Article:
Public sector unions can take a lot of the blame for this. The voting public also shares some blame for sticking our heads in the sand and letting this monstrosity grow so big.

  3. 30 March 2014 @ 09:04 09:04

    Processing paperwork isn’t a complex physics problem. Inevitably, the reason a manual-to-digital migration project fails is because enough people in the organization want it to fail, so they make it fail. And not with bad thoughts, as the Democrats have asserted the Republicans have done with ObamaCare, but by withholding information and/or constantly changing project specifications. That kind of resistance happens in the private for-profit sector but it doesn’t last nearly as long.

    My favorite private sector example is the real estate business. For too many years agents resisted putting the MLS online because how could consumers possibly navigate the complex and rough-and-tumble world of real estate listings without a knowledgable agent to hold their hands and pre-filter listings for them? But what happened when they finally accepted the inevitable and the MLS finally went online? The real estate market went crazy and agents made piles of money. (Whether that was good for everyone or not is, of course, debatable.)

    When you’ve got the kind of decades-long IT project failure in someplace like the retirement cave, and nearly every other place within federal bureaucracy, you can be sure that that failure is happening because there are enough people within the organization who think what they do is indispensable and thus they must protect their phony baloney jobs by sabotaging the project. And, of course, as The Mr G Guy points out, the phoniest and baloneyest of them all are the public sector union goons.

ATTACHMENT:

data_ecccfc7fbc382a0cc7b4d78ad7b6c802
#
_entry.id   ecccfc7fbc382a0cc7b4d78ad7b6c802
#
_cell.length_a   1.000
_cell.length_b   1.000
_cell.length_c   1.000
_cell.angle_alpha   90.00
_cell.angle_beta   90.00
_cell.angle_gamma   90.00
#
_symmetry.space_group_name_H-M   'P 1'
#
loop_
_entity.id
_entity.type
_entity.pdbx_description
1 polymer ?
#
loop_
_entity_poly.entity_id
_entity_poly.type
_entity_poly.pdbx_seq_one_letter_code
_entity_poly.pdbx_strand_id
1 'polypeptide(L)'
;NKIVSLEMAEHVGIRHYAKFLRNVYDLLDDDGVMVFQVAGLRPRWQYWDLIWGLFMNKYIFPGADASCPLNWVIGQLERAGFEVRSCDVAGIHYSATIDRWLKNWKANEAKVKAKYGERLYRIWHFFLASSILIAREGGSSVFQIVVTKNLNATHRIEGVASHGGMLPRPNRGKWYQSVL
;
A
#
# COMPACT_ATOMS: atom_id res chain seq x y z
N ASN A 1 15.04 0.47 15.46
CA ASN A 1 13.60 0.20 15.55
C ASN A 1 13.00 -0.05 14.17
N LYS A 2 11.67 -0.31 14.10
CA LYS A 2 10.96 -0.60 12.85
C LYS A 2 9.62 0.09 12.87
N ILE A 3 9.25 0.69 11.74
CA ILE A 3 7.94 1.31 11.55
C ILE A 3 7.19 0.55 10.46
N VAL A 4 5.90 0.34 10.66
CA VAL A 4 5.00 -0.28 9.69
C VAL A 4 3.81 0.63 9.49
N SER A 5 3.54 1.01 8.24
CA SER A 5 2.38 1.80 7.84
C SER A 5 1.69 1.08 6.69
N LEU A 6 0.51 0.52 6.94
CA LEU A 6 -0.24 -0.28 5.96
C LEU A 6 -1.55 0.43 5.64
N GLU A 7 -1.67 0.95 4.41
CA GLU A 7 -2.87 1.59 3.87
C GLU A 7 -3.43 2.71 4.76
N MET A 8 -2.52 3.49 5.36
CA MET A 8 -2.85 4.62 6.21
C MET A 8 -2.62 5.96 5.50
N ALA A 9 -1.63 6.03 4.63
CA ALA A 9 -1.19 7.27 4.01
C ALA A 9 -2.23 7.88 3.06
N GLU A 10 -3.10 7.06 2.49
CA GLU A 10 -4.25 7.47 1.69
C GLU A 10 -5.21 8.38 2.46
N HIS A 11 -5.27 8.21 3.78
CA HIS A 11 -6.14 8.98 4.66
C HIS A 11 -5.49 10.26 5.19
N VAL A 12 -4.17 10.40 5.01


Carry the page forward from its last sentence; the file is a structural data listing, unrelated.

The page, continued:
Sure, you could see efficiency and cost-savings on the scale of the Online MLS implementation, but I will bet that even with a massive taxpayer outrage campaign that things will never ever change in the retirement cave and we can thank unions for that.

    • MPH permalink
      30 March 2014 @ 11:18 11:18

      I goes even beyond what you detailed. I’ve seen what you speak of multiple times in my software engineering career (I’ve specialized in government contracts, mainly DoD and NASA). For instance, I know of at least 3 times that the FAA has failed to add automation to the Air Traffic Control system (because, of course, we can’t possibly do something that would reduce the number of people we need; how would we justify asking for more money next year if we did that?).

      But I want to look at something that was new, not entrenched, and so there was nobody who needed to prevent the project to succeed in order to feel safe in their job: the International Space Station. I worked on a project that was for the test and checkout of the ISS modules prior to launch (it was called CORE). Each year there was debate in Congress about whether we should be spending so much money on the ISS. One year, there was a Congressman who pointed out that the project was 10 years old, and had not yet produced anything. The next Congressman then pointed out that for each of the 10 years of the project, Congress had changed the funding for it, requiring NASA to essentially start over each year. He even asked a question like: if you were building a house, and every week you went to the builder and told him the amount of money he was to spend had just changed, sometimes upwards, sometimes downwards, how much progress would you expect after 10 weeks?